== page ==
Under this interpretation, Article 1(D) will simply die when the last Palestinian eligible for UNRWA assistance in 1951 passes away.
Despite this approach being advanced by leading refugee law scholars such as James Hathaway, there is no guarantee that courts around the world will actually accept this. In El Kott v. Hungary, the Court of Justice of the European Union even rejected the ipso facto clause that is clearly in the Convention.
In the spirit of statutory interpretation, we must also remember that the Refugee Convention was drafted nearly seventy years ago. In 1951, the Israel-Palestine dispute was just a few years old, and a solution in the not so distant future seemed viable. The drafters would never have imagined that Palestine would still be an unresolved issue sixty-eight years later. British courts have even noted this in their legal opinions.
Mostafa Bey’s Legacy
Unlike many other international agreements, the Refugee Convention does not have an enforcement mechanism or a central international court. Instead, each court implements the Refugee Convention as it sees fit, sometimes even in contravention of the explicit terms of the Convention. This has led to a multitude of different interpretations on certain points. This will also likely be the situation if the ipso facto clause in Article 1(D) is triggered, as demonstrated by the El Kott case.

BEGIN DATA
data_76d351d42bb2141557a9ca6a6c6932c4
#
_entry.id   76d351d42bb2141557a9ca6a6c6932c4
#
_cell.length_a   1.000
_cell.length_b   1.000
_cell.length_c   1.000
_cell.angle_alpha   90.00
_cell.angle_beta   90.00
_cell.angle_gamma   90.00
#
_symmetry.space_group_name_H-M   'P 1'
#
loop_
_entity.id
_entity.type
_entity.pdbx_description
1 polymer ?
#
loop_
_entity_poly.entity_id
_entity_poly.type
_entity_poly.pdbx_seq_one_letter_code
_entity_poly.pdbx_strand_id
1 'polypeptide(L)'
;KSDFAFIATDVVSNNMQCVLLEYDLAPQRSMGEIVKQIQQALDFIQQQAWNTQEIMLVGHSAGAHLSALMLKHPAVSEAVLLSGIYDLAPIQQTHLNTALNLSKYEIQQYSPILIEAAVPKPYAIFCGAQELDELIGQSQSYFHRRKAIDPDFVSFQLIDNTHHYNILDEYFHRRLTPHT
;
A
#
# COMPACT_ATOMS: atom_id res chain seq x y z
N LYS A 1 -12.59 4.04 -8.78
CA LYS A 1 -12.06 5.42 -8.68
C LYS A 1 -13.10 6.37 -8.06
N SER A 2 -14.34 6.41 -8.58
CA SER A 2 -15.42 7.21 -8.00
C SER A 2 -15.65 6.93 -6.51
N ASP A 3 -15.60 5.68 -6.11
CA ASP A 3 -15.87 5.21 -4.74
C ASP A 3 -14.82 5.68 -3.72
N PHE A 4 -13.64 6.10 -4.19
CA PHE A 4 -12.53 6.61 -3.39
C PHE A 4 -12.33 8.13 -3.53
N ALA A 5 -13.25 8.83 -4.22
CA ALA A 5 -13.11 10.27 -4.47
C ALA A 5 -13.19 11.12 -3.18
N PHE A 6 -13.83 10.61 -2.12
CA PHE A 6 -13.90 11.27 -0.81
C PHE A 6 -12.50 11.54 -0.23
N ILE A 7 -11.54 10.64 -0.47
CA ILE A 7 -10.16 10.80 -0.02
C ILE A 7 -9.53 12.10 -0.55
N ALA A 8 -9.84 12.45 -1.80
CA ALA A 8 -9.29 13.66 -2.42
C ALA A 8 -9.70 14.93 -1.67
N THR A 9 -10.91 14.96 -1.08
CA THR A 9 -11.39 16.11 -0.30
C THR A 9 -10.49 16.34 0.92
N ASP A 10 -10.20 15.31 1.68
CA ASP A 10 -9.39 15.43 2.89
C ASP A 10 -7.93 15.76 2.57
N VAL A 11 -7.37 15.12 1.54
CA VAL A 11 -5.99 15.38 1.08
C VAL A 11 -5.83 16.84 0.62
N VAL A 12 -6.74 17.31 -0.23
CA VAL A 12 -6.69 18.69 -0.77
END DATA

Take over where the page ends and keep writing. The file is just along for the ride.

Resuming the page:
Nonetheless, Mostafa Bey’s brilliant introduction of the ipso facto clause still provides some protection for the Palestinians in an otherwise bleak legal landscape. It changed the situation from Palestinians getting only UNRWA help no matter what to being guaranteed UNRWA assistance or refugee status and its associated package of benefits. As shown by the European funding of UNRWA in 2017 and 2018, the threat of the ipso facto clause in Article 1(D) has at least encouraged countries to fund UNRWA and not merely let it disintegrate as UNCCP did.
If Article 1(D) will simply expire once those that had access to UNRWA assistance in 1951 pass away, the ipso facto clause may never come into effect. Nonetheless, Mostafa Bey’s legacy is making sure that Palestinians were provided with some international legal assistance and not entirely excluded from the protections of the Refugee Convention.
– Michael Goodyear is a J.D. Candidate at the University of Michigan Law School. He has an A.B. in History and Near Eastern Languages and Civilizations from the University of Chicago. He has been published in a variety of academic and general-interest publications, including Le Monde Diplomatique, Subaltern States, and the Michigan Journal of International Law.